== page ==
The beta cell KATP channel is a hetero-octameric complex of Kir6.2 and SUR1 [19]. Four Kir6.2 subunits form a central tetrameric pore, and they are surrounded by four regulatory SUR1 subunits [20], which modulate the opening and closing (gating) of the pore. The most important modulators of KATP channel gating are adenine nucleotides: in particular, ATP closes the channel by binding to Kir6.2, whereas interaction of Mg-nucleotides (MgATP, MgADP) with the nucleotide-binding domains (NBDs) of SUR1 stimulates channel activity and reverses channel inhibition by ATP [21, 22, 23]. Nucleotide modulation enables KATP channels to couple changes in plasma glucose levels to changes in insulin secretion [24, 25].

At sub-stimulatory glucose concentrations, K+ efflux through open KATP channels holds the beta cell membrane at a hyperpolarized potential, so preventing the opening of voltage-gated Ca2+ channels, calcium influx, and insulin secretion (Fig. 1). Increased plasma glucose stimulates glucose uptake and metabolism by the beta cell and leads to an increase in ATP and an accompanying decrease in MgADP that results in KATP channel closure. This produces insulin release by promoting membrane depolarization, opening of voltage-gated Ca2+ channels, and Ca2+ influx [24, 25].
Fig. 1

Cartoon illustrating how the KATP channel couples glucose metabolism to insulin secretion [24]. a When metabolism is low, KATP channels are open, so that the beta cell is hyperpolarized and electrical activity and insulin secretion are prevented. b Glucose enters the cell and via glycolytic and mitochondrial metabolism leads to an increase in ATP and fall in MgADP in the immediate vicinity of the KATP channel. This results in KATP channel closure, membrane depolarization, opening of voltage-gated Ca2+ channels, Ca2+ influx, and exocytosis of insulin granules. c If the ATP sensitivity of the KATP channel is impaired, ATP elevation fails to close the channel, so that the membrane remains hyperpolarized and insulin secretion is prevented

Mutations in KATP channel subunits that reduce channel function lead to congenital hyperinsulinism, whereas those that enhance channel function cause diabetes [8, 9]. To date, mutations in Kir6.2 associated with TNDM and PNDM have been shown to enhance KATP channel activity by decreasing ATP inhibition at Kir6.2 [7, 8, 9, 13, 14, 26, 27, 28, 29, 30, 31]. In addition, they may also increase channel activation by Mg-nucleotides, by enhancing the stimulatory action of SUR1 on Kir6.2 [28, 29].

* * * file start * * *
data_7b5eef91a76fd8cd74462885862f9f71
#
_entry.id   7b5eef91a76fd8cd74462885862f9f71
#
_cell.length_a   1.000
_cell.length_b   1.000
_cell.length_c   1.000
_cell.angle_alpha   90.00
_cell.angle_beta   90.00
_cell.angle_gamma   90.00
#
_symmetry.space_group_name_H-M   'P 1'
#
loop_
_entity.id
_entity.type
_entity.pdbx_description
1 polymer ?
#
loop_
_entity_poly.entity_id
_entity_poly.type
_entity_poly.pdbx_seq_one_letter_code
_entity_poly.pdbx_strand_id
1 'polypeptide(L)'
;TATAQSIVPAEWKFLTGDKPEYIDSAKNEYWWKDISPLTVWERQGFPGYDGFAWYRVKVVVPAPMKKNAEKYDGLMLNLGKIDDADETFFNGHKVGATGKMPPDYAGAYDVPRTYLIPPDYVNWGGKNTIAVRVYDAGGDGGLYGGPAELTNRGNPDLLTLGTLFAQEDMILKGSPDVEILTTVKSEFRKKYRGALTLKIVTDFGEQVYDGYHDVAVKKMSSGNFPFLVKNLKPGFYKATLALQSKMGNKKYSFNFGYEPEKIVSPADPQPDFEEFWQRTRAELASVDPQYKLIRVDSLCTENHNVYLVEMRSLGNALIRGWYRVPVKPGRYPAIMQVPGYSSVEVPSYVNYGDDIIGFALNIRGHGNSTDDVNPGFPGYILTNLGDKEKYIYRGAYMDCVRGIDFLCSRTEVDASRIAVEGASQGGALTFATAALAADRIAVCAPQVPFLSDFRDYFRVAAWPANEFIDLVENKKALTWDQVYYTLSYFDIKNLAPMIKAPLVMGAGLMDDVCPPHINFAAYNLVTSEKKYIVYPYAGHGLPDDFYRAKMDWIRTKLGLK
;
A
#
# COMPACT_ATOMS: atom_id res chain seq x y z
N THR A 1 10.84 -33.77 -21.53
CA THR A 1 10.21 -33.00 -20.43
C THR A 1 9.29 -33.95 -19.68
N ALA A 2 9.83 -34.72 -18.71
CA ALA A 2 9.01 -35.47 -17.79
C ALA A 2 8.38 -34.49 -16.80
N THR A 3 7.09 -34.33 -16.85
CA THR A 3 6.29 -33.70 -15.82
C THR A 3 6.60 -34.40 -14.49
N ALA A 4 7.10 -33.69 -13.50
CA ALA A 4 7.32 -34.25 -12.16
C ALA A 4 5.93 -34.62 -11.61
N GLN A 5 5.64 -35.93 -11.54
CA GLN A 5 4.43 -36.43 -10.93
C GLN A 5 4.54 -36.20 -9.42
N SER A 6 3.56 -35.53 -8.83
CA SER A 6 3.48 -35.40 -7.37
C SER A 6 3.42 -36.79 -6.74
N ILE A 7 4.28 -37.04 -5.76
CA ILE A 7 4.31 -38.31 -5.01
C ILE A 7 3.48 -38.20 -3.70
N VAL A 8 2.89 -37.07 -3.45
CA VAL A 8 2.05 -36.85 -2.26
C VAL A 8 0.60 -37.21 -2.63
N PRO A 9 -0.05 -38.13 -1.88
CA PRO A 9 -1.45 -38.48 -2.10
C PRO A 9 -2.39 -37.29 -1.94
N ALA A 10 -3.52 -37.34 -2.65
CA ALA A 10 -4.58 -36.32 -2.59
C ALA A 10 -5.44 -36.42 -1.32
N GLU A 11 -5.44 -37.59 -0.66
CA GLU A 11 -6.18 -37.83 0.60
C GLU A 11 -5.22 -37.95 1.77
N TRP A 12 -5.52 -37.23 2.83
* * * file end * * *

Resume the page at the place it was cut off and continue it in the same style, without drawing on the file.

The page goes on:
KATP channels are also the target for sulphonylurea drugs, which are widely used to treat type 2 diabetes [32]. These drugs stimulate insulin secretion by binding to SUR1, and closing KATP channels directly, thus bypassing beta cell metabolism. They have proved effective in treating neonatal diabetes that results from gain-of-function mutations in Kir6.2 [9, 10, 33].

In this paper, we examine the functional effects of six novel missense mutations recently reported to be associated with neonatal diabetes in the Spanish population: H46Y, N48D, E227K, E229K, V252A, and E292G. These mutations are associated with TNDM (N48D, E227K, E229K), PNDM (H46Y, E292G) or both (V252A).

Materials and methods

Human Kir6.2 (Genbank NM000525 with E23 and I337) and rat SUR1 (Genbank L40624) were used in this study. Site-directed mutagenesis of Kir6.2, preparation of mRNA, and isolation of Xenopus laevis oocytes was performed as described previously [29, 34]. Oocytes were injected with 0.8 ng wild-type or mutant Kir6.2 mRNA and ∼4 ng of SUR1 mRNA (giving a 1:5 ratio). To simulate the heterozygous state, SUR1 was coexpressed with a 1:1 mixture of wild type and mutant Kir6.2 (28). Currents were recorded 1–3 days after injection.